HP Awards $240K for Firefox, IE, Chrome and Safari Exploits.
Interesting claims made by both sides:
“A Southern District of Texas judge sentenced Salinas earlier this month to six months in prison and a $10,600 fine after he pleaded guilty to a misdemeanor count of computer fraud and abuse. The charge stemmed from his repeatedly scanning the local Hidalgo County website for vulnerabilities in early 2012. But just months before he took that plea, the 28-year-old with ties to the hacktivist group Anonymous instead faced 44 felony hacking and cyberstalking charges, all of which were later dismissed. And now that his case is over, Salinas is willing to say why he believes he faced that overwhelming list of empty charges. As he tells it, two FBI agents asked him to hack targets on the bureau’s behalf, and he refused.”
Hacker Claims Feds Hit Him With 44 Felonies When He Refused to Be an FBI Spy | WIRED.
In late 2013, an A.T.M. in Kiev started dispensing cash at seemingly random times of day. No one had put in a card or touched a button. Cameras showed that the piles of money had been swept up by customers who appeared lucky to be there at the right moment.
The majority of the targets were in Russia, but many were in Japan, the United States and Europe.
No bank has come forward acknowledging the theft, a common problem that President Obama alluded to on Friday when he attended the first White House summit meeting on cybersecurity and consumer protection at Stanford University. He urged passage of a law that would require public disclosure of any breach that compromised personal or financial information.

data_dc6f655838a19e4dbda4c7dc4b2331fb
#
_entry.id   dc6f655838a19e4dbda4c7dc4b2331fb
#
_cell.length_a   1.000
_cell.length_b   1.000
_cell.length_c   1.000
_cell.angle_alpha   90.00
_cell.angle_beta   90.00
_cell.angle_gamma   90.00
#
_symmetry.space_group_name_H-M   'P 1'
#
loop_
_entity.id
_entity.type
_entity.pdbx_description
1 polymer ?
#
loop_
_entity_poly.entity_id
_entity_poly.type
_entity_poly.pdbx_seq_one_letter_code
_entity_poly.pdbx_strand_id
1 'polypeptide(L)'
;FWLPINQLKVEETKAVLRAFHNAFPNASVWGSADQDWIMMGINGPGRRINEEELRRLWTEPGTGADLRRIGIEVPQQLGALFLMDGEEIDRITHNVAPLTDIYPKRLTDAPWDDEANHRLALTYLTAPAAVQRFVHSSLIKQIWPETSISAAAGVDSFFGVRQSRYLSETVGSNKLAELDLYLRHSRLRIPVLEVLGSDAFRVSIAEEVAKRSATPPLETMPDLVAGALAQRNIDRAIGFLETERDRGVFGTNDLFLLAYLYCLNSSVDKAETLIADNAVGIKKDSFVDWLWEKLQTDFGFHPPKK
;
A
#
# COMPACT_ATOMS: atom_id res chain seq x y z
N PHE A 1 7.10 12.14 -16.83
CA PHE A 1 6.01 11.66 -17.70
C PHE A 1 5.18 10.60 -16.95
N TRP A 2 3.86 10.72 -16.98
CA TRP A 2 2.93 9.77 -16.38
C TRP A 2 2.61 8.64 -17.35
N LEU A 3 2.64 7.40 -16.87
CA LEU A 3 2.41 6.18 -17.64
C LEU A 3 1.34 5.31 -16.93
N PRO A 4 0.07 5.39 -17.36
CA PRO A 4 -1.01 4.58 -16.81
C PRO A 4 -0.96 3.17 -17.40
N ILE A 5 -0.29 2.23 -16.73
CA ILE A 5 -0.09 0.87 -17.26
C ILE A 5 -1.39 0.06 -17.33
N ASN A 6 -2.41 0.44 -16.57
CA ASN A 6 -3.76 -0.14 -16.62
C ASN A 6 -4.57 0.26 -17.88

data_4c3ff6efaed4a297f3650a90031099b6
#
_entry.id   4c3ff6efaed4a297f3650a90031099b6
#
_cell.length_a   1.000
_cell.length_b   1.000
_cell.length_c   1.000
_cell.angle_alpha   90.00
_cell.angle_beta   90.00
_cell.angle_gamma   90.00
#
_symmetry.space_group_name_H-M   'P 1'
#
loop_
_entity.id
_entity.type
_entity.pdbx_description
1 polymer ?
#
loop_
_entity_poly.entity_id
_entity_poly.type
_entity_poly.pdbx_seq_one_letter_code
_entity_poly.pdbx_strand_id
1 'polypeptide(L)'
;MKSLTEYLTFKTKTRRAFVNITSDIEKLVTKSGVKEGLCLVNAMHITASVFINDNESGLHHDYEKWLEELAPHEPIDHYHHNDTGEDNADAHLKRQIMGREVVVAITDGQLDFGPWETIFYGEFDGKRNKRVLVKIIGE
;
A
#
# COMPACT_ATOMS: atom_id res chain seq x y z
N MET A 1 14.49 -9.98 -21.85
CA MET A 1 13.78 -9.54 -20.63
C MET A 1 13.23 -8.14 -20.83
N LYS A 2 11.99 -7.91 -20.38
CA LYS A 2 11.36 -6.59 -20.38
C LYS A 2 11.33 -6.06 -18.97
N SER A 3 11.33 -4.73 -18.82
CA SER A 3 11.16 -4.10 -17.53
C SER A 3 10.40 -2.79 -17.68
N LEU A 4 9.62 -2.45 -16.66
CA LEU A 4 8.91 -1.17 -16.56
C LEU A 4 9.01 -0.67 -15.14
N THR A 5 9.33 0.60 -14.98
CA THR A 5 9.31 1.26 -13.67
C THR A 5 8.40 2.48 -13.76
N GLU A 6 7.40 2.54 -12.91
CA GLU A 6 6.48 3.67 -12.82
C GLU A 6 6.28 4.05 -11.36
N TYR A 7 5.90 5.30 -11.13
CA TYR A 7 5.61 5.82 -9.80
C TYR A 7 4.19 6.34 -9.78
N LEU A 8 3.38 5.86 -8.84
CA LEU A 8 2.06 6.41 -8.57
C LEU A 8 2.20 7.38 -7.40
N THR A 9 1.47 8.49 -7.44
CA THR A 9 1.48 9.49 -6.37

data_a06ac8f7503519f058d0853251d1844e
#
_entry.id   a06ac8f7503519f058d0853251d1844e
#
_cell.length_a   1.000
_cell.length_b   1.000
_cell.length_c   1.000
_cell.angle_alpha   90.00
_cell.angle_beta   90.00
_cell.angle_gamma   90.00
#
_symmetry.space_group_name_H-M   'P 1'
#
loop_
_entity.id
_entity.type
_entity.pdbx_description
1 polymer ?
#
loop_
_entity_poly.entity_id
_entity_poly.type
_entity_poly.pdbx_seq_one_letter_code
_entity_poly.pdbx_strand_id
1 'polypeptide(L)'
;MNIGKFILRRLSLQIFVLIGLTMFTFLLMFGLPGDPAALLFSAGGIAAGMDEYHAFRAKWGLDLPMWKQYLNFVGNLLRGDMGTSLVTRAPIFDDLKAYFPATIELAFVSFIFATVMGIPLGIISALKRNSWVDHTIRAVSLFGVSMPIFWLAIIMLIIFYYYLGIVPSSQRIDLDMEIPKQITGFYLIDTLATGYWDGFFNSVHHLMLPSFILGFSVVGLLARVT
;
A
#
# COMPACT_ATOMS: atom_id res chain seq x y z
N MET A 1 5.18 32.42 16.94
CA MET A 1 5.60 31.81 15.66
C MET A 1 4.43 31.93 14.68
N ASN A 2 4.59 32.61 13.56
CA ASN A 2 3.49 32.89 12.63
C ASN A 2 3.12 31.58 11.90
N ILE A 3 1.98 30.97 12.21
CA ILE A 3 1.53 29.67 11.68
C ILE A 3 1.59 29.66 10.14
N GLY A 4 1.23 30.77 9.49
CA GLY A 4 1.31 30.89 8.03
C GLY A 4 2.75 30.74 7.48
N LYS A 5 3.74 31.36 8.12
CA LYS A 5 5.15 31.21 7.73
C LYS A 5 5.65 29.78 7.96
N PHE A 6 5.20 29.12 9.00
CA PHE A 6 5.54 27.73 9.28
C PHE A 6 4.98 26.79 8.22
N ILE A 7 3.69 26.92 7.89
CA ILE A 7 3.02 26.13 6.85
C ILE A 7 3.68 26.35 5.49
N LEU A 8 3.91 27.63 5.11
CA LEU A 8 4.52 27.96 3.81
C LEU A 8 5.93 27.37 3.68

Bank Hackers Steal Millions via Malware – NYTimes.com.
Health insurer Anthem Inc (ANTM.N), which has nearly 40 million U.S. customers, said late on Wednesday that hackers had breached one of its IT systems and stolen personal information relating to current and former consumers and employees.
The information accessed during the “very sophisticated attack” did include names, birthdays, social security numbers, street addresses, email addresses and employment information, including income data, the company said.
Health insurer Anthem hit by massive cybersecurity breach | Reuters.
It wasn’t ShellShock or HeartBleed that caused credit card woes within Home Depot – it was continuing to use an outdated, unsupported operating system. Yikes! Sadly, this is one of the reasons why Target was targeted (pardon the pun) as they were also using Windows XP Embedded. If you happen to see a point of sale cash register using Windows XP, it might not be a bad idea to pay cash instead of swiping your credit/debit card.
DailyTech – Appalling Negligence: Decade-Old Windows XPe Holes Led to Home Depot Hack.
“The fallout from the Home Depot data breach is starting to be felt by financial institutions. Credit unions have spent nearly $60 million to reissue cards, deal with fraud and cover other costs as a result of the breach.”
This Week In Credit Card News: The Costly Home Depot Breach, Are Chip-And-PIN Cards Safe?.